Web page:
of fifty miles due east from Perth. Having reached the eastern base of this range, they found the waters taking an easterly direction, and discharging themselves into a river of considerable magnitude, running north-west, about sixty yards in width, very deep, and having a strong current. This river, in all probability, will be found to discharge itself into some inlet on the coast; perhaps in some part of the unexamined coast of Shark' Bay,—though Captain King is inclined to think its mouth will rather be found somewhere about 'Moresby's Flat-topped Range,' where, in passing, he observed clefts in the hills, and a finely-wooded country down to the sandy beach, The hills of the Darling range were generally covered with a red loamy soil, producing good grass and wild vetches. The trees were chiefly of mahogany, of a very vigorous growth, the blue and red gum, and a few Banksias. Where the waters first began to take an easterly course, the trees were chiefly of blue gum, casuarina, and black wattle, and a tree which is stated to be similar in its growth to an apple, bearing a fruit resembling in form, but exceeding in size, an unripe hawthorn berry. The wood of this tree had a remarkably sweet scent, and the bark a delicate pink colour. Mr. Dale says, ' a specimen which we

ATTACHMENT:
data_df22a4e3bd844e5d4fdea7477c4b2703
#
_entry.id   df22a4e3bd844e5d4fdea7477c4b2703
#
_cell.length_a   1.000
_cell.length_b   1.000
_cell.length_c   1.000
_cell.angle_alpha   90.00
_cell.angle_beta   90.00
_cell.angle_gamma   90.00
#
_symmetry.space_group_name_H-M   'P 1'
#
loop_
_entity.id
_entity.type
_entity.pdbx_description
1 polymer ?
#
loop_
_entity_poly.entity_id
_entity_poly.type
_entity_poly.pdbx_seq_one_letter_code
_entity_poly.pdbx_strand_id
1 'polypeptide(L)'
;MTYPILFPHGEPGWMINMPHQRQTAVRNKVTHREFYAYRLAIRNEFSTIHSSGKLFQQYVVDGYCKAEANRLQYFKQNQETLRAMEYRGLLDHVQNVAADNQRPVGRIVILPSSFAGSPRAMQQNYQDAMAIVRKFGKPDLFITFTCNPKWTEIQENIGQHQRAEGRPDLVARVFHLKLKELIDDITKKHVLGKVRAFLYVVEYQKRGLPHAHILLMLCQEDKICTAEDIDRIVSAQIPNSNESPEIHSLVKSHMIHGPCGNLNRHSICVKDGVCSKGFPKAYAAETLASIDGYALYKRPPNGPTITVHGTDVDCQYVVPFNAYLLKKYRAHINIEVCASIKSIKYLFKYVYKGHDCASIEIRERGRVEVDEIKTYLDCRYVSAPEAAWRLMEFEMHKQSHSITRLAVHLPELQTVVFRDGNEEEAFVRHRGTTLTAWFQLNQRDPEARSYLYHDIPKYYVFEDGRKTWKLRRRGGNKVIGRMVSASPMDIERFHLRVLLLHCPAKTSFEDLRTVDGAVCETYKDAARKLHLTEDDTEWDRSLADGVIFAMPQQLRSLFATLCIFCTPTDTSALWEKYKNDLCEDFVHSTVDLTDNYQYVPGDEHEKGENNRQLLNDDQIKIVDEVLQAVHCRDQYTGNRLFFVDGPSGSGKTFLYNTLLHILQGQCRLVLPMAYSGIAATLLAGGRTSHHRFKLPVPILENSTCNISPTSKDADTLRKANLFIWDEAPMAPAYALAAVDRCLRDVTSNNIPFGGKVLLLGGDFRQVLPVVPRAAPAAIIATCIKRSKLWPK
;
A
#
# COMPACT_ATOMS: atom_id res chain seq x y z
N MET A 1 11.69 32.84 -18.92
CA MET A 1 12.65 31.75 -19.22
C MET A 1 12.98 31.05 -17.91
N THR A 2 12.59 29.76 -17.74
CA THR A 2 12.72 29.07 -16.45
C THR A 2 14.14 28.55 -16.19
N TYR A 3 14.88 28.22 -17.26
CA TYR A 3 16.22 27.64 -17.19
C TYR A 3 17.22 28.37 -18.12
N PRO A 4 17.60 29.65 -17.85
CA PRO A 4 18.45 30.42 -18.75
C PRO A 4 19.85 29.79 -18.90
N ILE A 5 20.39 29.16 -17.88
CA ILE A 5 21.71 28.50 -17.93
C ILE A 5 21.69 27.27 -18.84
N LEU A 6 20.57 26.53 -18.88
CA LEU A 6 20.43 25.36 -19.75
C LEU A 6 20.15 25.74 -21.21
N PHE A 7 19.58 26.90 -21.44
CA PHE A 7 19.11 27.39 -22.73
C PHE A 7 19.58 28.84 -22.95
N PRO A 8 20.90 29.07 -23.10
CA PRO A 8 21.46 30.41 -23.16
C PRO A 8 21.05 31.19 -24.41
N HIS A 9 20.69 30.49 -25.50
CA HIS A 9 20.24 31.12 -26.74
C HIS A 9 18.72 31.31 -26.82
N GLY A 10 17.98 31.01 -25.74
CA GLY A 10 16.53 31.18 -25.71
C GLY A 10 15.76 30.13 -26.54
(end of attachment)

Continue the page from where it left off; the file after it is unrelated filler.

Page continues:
' brought home with us has been pronounced by some professed
' judges to be a species of sandal-wood.'
They met with no natives except three men on their. return, who were very civil, and desirous of making themselves useful; but they observed many traces of them: and in ascending the great fiver, about twenty-four miles, to a spot where the hills assumed a rugged and romantic character, they discovered, under a great mass of granite, a large cavern, the interior of which was arched, and had all the appearance of an ancient ruin. ' On one side,' says Mr. Dale, 'was rudely carved what was evidently intended
' to represent an image of the sun; it being a circular figure about
' eighteen inches in diameter, emitting rays from its left side, and
' having within the circle lines meeting each other nearly at right
' angles. Close to this representation of the sun were the im-
' pressions of an arm and several hands.' It is stated, that from these heights the view to the eastward, for twenty to thirty miles, exhibited an undulating surface and a well-wooded country.